So why is it that I don't seem to be able to write about films then?
Thinking hard about this, I've reached the conclusion that a big problem is:
- If the film is really good, and it stays with me, I never feel I've got the writing skills to do justice to it.
- If the film is really bad, I feel embarrassed for having watched it, and just want to forget about it.
- If the film is somewhere in the middle, I find it hard to get motivated to write about it.
Another problem is what to write about. Let me explain.
I've mentioned previously that I hate having my enjoyment of a film spoiled by reviews that destroy elements of surprise or that tell me what's good or bad about the film in advance, thus shaping how I see the film. At the same time, how can I tell what films to watch? And once I've seen a film, where do I go to read interesting thoughts about it?
What I need doesn't seem to be available in the mainstream media. Typically we are provided with clever-clever reviews that show off the reviewers' knowledge, give away half the plot, and set up filters for my viewing that I don't want. I need sufficient information to help me decide whether I'm likely to find this worth seeing, and absolutely no more. I don't need the reviewers' know-it-all gloss on exactly why the film is good or bad, or exactly how it resonated with their personal experience and aesthetic (or didn't), or how it taps into the Zeitgeist, or what it says about the personalities or careers of the director and the actors, or whatever.
Once I've seen a film, though, all that kind of thing is grist to the mill. Except... after I've seen the film, these kinds of reviews are intrinsically inadequate: they inevitably contain as much chaff as grain because they have to avoid giving away too much of what happens to the characters. So before the film these reviews contain too much information, and after the film they fail to engage properly with the film as a whole, because of the need to be coy about giving away the ending.
So I think I'm wanting there to be short previews for those who haven't seen the film, and reviews for those who have. And those are the things that I would like to be able to write.
But again my skills are lacking.
Firstly, I find writing previews a challenge because I never feel very confident about delineating the kind of audience attributes that determine whether or not they might like the film. Good film critics are able to do this entertainingly and (for most people) accurately.
Secondly, I find writing reviews a challenge because I have a problem with exploring the mechanics of film-making. Anything that diminishes the suspension of disbelief seems to somehow reduce the film for me. That's clearly not true of very many people. The private lives of the actors; the quality of the plot, characters and dialogue; the intentions of the director; the skills of the cinematographer, the editor, the composer, the designers, etc. are often clearly fascinating, and for me too. But while many people's enjoyment is firmly enhanced by the "behind-the-scenes" story, by "the making of", by the rumours, triumphs, failures and career trajectories, I seem to get less pleasure from the film itself the more I know about the film-making.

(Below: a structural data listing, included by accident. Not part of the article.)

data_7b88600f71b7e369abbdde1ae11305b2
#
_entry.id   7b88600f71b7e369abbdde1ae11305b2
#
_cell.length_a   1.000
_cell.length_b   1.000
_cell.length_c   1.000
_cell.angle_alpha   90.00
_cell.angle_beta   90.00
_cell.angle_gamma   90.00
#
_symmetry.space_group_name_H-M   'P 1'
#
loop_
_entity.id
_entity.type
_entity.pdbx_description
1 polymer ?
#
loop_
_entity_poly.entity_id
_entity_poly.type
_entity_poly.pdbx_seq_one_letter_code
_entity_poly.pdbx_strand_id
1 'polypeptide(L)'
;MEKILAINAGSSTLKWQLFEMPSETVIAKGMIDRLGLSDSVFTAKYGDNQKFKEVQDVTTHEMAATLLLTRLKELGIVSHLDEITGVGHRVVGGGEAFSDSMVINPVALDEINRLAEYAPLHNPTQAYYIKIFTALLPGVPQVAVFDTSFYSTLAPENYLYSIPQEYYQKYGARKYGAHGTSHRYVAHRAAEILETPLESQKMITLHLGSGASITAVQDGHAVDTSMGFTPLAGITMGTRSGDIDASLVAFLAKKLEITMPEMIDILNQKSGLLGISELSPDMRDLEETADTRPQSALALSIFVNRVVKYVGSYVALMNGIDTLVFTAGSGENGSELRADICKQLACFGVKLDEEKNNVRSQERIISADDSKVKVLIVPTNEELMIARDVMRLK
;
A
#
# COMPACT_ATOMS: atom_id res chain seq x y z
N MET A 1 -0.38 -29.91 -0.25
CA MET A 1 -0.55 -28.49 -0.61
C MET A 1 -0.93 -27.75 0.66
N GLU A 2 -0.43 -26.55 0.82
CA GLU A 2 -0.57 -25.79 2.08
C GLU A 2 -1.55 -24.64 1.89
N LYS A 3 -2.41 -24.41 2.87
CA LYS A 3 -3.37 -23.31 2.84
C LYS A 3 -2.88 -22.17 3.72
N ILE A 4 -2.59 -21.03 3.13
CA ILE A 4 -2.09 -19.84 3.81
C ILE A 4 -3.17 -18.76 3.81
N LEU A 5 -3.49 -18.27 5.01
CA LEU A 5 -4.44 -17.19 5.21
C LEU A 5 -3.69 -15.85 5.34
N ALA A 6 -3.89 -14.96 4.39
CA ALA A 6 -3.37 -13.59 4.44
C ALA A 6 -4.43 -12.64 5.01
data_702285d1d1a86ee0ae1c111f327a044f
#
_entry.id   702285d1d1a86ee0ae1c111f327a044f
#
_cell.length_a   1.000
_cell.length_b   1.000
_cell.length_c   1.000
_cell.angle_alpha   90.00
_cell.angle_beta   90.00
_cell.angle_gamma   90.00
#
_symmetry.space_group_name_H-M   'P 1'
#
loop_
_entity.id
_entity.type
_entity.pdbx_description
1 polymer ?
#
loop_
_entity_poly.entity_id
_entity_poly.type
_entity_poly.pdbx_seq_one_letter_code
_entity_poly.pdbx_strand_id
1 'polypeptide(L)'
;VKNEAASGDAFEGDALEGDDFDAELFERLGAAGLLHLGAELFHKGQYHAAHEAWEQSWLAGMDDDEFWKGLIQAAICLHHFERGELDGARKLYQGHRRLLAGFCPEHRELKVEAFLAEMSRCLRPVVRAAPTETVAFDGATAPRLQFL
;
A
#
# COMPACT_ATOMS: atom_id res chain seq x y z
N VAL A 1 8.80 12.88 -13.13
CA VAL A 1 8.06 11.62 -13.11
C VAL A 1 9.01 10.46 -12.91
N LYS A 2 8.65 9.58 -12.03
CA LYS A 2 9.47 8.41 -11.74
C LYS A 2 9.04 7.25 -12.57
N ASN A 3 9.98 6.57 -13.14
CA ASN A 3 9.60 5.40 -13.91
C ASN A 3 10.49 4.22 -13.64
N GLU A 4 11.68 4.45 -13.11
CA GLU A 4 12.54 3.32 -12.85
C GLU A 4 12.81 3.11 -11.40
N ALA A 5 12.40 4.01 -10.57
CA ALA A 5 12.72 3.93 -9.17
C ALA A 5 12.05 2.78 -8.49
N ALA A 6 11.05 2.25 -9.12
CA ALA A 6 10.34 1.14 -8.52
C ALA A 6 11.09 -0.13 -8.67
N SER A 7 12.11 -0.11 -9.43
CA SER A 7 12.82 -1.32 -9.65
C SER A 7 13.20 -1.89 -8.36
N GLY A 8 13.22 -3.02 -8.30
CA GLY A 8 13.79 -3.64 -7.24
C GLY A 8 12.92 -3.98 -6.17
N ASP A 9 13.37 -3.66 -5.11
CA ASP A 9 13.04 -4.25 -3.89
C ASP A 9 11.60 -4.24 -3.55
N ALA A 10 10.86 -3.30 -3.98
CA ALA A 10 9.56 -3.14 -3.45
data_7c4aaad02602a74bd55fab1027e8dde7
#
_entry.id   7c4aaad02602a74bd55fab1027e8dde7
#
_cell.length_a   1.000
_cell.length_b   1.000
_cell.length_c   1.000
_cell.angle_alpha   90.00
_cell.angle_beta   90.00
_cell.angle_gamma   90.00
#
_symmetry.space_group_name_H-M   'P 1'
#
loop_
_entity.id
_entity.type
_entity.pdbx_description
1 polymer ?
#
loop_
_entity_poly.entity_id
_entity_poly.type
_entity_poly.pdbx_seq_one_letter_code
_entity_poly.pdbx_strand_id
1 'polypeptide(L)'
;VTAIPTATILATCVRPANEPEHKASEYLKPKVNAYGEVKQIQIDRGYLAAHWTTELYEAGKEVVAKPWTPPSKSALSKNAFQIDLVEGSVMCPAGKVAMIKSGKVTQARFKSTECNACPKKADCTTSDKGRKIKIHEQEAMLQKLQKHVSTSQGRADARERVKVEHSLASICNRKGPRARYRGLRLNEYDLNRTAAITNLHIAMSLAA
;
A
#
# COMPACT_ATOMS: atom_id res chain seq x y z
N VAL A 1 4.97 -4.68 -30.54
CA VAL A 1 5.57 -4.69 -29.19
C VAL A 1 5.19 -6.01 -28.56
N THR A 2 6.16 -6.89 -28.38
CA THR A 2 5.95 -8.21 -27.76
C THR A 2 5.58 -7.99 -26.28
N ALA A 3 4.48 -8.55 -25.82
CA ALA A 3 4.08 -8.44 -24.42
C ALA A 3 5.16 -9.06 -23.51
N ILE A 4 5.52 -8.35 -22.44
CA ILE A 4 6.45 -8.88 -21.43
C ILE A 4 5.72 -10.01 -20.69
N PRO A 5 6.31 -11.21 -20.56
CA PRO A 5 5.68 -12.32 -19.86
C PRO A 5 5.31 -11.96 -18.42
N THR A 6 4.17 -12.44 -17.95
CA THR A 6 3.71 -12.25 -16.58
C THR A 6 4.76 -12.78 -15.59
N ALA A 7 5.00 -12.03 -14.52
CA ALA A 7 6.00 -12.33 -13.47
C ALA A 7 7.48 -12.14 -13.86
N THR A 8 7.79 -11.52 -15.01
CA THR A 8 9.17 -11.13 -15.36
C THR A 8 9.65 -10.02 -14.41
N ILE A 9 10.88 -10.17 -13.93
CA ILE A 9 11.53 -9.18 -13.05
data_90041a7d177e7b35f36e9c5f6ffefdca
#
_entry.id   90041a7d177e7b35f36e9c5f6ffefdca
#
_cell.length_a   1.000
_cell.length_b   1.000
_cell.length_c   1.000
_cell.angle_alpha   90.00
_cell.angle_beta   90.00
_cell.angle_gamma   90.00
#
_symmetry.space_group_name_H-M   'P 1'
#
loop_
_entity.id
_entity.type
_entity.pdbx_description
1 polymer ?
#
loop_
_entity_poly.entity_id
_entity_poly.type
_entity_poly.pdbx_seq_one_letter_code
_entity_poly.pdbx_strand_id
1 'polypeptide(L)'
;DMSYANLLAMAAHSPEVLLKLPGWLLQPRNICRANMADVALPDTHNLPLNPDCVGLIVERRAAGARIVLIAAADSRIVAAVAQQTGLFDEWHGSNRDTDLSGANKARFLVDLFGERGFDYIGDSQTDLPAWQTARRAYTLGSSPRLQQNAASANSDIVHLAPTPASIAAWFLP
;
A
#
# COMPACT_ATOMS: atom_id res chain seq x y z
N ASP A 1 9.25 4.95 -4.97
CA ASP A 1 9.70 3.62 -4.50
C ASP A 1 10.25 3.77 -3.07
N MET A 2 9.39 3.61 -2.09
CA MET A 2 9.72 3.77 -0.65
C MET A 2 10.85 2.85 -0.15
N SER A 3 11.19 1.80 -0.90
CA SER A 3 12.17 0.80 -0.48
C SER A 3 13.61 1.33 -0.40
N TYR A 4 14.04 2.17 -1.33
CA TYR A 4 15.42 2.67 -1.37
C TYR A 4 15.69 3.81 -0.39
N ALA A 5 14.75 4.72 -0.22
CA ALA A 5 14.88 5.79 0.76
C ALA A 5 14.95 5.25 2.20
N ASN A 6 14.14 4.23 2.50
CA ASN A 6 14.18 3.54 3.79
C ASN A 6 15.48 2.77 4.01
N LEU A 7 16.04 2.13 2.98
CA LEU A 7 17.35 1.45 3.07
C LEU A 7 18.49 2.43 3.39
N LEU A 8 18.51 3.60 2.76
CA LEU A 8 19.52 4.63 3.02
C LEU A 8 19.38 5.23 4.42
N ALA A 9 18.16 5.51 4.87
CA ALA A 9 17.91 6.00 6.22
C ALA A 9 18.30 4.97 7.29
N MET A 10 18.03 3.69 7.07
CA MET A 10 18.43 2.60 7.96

This is in no way a criticism of film-makers. I love what they do, and I am fascinated about the choices and skills involved. But I am saying there is a failing in me: I should be able to maintain my enthusiasm for a film while also pursuing my interest in how it was made. But I don't seem to be able to do that.
Knowing how the Hurt Locker was made, for example, increases my admiration for the film-makers, and for the film too; but it decreases my engagement with the film. I have to pay attention to actors not people, dialogue not what I'm hearing, camera angles not what I'm seeing. Some people can pay attention to both process and product. I can't.
So this is why last year I resolved to avoid reading or hearing interviews with actors, directors or writers, and to refuse to watch behind-the-scenes clips. And this is also why I've been trying to steer away from discussing the film-making of films that I really like.
However, even with these strictures, I have found it difficult to finish reviews. I was strongly motivated to review Spielberg's Adventures of Tintin because I wanted to try to capture exactly how a film that had everything going for it turned out to be so unsatisfying for me. And with The Prestige I wanted to solve a tricky puzzle about the plot. But beyond that, I've not managed to click "submit" on any other film reviews.
And yet I do want to try to provide the kinds of reviews that I would like to read.
Maybe it's time to take a different tack. Perhaps a Twitter-style restriction - no more than five sentences, for example - might help me to preview and review.
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